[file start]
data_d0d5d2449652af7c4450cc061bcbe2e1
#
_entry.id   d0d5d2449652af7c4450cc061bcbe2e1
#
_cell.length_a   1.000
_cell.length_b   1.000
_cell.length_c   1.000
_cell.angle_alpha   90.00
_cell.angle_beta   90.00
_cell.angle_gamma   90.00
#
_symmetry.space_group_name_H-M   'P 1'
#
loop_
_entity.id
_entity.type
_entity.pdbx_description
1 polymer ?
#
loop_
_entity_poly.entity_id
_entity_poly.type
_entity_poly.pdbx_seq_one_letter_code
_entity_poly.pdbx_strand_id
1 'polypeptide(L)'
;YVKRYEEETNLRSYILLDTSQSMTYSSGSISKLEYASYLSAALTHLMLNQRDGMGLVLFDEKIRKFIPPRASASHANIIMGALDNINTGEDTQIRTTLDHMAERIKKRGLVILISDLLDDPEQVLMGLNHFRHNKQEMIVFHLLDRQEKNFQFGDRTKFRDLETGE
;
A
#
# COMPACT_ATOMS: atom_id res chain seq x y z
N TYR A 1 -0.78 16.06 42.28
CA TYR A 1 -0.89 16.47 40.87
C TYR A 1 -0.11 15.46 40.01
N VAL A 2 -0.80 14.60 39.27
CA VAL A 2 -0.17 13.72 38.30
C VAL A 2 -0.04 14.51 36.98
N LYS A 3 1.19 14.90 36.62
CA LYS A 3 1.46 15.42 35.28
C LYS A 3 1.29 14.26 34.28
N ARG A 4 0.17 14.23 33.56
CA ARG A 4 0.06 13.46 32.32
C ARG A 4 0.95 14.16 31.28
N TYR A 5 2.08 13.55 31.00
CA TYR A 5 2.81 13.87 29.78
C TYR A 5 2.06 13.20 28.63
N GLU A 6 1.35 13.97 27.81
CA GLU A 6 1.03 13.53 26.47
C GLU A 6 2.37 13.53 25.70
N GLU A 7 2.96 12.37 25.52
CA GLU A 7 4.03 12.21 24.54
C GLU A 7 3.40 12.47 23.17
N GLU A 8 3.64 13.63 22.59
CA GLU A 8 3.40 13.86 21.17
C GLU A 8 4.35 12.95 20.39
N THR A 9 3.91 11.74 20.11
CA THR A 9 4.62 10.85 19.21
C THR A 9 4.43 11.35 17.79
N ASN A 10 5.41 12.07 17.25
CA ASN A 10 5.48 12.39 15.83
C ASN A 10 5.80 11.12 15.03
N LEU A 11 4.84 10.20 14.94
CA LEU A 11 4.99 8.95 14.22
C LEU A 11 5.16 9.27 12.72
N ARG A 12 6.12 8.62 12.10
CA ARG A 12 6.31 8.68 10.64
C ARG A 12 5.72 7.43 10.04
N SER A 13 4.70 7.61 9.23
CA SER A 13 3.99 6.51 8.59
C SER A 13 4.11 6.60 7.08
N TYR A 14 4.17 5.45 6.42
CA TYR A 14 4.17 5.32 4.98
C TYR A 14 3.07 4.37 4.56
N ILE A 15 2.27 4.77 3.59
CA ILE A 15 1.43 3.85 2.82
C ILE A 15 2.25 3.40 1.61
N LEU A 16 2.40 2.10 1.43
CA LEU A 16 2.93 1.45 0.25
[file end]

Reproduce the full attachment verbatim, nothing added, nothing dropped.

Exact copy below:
data_d0d5d2449652af7c4450cc061bcbe2e1
#
_entry.id   d0d5d2449652af7c4450cc061bcbe2e1
#
_cell.length_a   1.000
_cell.length_b   1.000
_cell.length_c   1.000
_cell.angle_alpha   90.00
_cell.angle_beta   90.00
_cell.angle_gamma   90.00
#
_symmetry.space_group_name_H-M   'P 1'
#
loop_
_entity.id
_entity.type
_entity.pdbx_description
1 polymer ?
#
loop_
_entity_poly.entity_id
_entity_poly.type
_entity_poly.pdbx_seq_one_letter_code
_entity_poly.pdbx_strand_id
1 'polypeptide(L)'
;YVKRYEEETNLRSYILLDTSQSMTYSSGSISKLEYASYLSAALTHLMLNQRDGMGLVLFDEKIRKFIPPRASASHANIIMGALDNINTGEDTQIRTTLDHMAERIKKRGLVILISDLLDDPEQVLMGLNHFRHNKQEMIVFHLLDRQEKNFQFGDRTKFRDLETGE
;
A
#
# COMPACT_ATOMS: atom_id res chain seq x y z
N TYR A 1 -0.78 16.06 42.28
CA TYR A 1 -0.89 16.47 40.87
C TYR A 1 -0.11 15.46 40.01
N VAL A 2 -0.80 14.60 39.27
CA VAL A 2 -0.17 13.72 38.30
C VAL A 2 -0.04 14.51 36.98
N LYS A 3 1.19 14.90 36.62
CA LYS A 3 1.46 15.42 35.28
C LYS A 3 1.29 14.26 34.28
N ARG A 4 0.17 14.23 33.56
CA ARG A 4 0.06 13.46 32.32
C ARG A 4 0.95 14.16 31.28
N TYR A 5 2.08 13.55 31.00
CA TYR A 5 2.81 13.87 29.78
C TYR A 5 2.06 13.20 28.63
N GLU A 6 1.35 13.97 27.81
CA GLU A 6 1.03 13.53 26.47
C GLU A 6 2.37 13.53 25.70
N GLU A 7 2.96 12.37 25.52
CA GLU A 7 4.03 12.21 24.54
C GLU A 7 3.40 12.47 23.17
N GLU A 8 3.64 13.63 22.59
CA GLU A 8 3.40 13.86 21.17
C GLU A 8 4.35 12.95 20.39
N THR A 9 3.91 11.74 20.11
CA THR A 9 4.62 10.85 19.21
C THR A 9 4.43 11.35 17.79
N ASN A 10 5.41 12.07 17.25
CA ASN A 10 5.48 12.39 15.83
C ASN A 10 5.80 11.12 15.03
N LEU A 11 4.84 10.20 14.94
CA LEU A 11 4.99 8.95 14.22
C LEU A 11 5.16 9.27 12.72
N ARG A 12 6.12 8.62 12.10
CA ARG A 12 6.31 8.68 10.64
C ARG A 12 5.72 7.43 10.04
N SER A 13 4.70 7.61 9.23
CA SER A 13 3.99 6.51 8.59
C SER A 13 4.11 6.60 7.08
N TYR A 14 4.17 5.45 6.42
CA TYR A 14 4.17 5.32 4.98
C TYR A 14 3.07 4.37 4.56
N ILE A 15 2.27 4.77 3.59
CA ILE A 15 1.43 3.85 2.82
C ILE A 15 2.25 3.40 1.61
N LEU A 16 2.40 2.10 1.43
CA LEU A 16 2.93 1.45 0.25